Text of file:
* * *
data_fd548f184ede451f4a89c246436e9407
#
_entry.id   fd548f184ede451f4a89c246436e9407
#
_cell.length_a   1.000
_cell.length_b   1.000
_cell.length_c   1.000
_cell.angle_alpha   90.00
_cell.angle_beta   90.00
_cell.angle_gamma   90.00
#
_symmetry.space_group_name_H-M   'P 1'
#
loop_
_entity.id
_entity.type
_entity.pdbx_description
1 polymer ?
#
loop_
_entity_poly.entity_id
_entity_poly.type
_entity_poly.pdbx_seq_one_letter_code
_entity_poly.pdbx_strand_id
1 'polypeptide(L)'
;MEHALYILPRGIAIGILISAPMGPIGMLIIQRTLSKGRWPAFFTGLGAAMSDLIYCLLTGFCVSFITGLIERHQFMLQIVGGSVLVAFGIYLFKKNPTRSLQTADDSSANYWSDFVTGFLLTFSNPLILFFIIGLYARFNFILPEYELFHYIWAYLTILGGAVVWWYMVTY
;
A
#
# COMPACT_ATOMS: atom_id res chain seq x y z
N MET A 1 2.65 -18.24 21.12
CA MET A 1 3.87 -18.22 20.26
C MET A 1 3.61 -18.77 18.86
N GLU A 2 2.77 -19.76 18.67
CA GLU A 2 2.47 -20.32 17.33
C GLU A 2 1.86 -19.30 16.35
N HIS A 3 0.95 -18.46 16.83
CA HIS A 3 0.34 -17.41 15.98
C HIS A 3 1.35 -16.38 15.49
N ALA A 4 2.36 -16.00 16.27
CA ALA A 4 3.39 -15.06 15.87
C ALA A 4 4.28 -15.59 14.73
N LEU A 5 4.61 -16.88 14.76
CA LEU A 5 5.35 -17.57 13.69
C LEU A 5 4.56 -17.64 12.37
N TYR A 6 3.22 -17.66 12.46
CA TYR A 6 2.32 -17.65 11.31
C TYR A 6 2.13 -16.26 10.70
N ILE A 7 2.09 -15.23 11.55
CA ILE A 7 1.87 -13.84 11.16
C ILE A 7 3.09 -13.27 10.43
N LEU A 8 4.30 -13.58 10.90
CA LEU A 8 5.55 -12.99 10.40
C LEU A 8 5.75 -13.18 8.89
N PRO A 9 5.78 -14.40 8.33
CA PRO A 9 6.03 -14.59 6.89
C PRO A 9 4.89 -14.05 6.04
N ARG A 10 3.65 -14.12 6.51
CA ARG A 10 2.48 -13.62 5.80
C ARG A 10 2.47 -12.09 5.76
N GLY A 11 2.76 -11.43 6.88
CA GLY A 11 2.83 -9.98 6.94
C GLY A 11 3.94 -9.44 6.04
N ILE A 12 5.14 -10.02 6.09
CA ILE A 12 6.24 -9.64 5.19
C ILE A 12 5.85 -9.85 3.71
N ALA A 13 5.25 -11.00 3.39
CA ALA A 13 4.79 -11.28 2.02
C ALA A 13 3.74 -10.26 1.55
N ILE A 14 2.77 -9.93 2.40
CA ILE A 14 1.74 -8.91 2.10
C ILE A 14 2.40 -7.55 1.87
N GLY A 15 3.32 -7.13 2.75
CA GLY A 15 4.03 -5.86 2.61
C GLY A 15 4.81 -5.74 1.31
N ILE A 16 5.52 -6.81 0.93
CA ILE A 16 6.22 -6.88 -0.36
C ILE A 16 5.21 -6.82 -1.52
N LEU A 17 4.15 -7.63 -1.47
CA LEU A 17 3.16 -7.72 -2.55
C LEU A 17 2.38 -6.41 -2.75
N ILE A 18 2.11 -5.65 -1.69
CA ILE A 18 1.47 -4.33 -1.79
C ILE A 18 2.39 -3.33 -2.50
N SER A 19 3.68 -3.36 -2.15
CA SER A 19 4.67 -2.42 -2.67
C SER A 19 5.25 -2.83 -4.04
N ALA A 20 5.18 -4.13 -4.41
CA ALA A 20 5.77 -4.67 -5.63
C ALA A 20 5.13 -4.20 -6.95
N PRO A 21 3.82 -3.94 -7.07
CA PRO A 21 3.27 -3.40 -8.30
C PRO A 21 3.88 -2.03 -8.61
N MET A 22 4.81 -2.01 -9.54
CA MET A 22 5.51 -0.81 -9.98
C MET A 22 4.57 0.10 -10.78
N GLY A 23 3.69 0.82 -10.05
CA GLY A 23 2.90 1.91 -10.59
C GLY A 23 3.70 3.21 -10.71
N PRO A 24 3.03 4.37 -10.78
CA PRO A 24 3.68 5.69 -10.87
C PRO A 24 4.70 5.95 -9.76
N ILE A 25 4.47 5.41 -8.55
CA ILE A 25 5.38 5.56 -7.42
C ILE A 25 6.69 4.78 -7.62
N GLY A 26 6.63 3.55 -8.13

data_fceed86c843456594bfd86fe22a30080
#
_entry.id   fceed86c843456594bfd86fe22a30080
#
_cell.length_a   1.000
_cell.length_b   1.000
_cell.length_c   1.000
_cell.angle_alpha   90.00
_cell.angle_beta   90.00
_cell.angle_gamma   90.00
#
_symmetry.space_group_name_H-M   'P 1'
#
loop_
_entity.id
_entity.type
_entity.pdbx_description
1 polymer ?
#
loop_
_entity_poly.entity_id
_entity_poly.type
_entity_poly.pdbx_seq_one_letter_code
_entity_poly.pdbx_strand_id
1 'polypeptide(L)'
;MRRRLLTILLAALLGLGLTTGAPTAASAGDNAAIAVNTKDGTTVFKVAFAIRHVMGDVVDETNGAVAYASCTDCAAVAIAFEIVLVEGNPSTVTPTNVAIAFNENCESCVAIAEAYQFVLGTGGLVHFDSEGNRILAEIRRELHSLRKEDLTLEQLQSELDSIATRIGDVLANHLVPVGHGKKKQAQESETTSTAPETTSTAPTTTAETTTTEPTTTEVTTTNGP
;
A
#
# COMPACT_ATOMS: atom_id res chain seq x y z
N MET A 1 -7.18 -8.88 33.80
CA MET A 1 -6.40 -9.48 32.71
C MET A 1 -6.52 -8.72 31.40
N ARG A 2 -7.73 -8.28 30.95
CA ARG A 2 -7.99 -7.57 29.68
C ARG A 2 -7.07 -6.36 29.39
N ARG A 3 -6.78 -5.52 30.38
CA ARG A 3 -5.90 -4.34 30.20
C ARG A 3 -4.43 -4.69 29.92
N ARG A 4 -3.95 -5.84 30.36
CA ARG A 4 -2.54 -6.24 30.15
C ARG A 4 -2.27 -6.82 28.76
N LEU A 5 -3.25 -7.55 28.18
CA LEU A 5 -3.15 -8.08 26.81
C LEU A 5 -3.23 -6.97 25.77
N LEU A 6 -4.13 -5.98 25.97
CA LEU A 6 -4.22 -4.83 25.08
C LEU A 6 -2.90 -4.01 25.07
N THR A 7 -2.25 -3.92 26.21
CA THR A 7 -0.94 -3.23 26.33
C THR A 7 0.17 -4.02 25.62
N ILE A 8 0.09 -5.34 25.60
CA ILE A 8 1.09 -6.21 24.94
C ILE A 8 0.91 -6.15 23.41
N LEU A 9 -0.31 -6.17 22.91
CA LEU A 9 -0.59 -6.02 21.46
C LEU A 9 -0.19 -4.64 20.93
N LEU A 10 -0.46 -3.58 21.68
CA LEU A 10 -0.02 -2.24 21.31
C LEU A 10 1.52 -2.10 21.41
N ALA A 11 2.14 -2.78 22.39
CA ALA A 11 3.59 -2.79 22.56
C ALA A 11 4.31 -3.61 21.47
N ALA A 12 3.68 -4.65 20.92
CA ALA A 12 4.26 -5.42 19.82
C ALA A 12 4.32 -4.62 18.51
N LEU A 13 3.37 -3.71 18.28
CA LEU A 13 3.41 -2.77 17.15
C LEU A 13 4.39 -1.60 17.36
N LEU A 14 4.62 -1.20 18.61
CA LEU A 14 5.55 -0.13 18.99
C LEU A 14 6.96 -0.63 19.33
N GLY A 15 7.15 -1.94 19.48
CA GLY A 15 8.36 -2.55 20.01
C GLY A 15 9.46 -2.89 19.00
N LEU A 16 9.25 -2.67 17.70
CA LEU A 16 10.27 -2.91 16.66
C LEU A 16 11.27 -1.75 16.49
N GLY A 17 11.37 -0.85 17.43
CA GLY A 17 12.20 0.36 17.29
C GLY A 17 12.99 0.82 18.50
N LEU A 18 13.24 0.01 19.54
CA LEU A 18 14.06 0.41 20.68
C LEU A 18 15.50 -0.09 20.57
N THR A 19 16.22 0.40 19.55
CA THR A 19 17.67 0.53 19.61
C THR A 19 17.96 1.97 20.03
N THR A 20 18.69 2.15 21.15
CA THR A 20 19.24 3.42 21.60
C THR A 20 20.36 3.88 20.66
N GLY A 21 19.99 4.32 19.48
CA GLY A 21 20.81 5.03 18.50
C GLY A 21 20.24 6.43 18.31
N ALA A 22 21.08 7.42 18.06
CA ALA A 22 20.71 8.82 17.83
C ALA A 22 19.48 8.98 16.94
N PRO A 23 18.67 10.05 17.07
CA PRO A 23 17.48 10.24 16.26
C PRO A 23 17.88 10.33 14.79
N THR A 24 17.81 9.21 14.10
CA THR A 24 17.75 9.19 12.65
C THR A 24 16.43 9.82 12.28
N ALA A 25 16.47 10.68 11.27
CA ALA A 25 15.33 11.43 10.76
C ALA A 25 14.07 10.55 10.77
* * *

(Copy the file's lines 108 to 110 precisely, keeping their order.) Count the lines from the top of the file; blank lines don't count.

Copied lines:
#
_entry.id   fceed86c843456594bfd86fe22a30080
#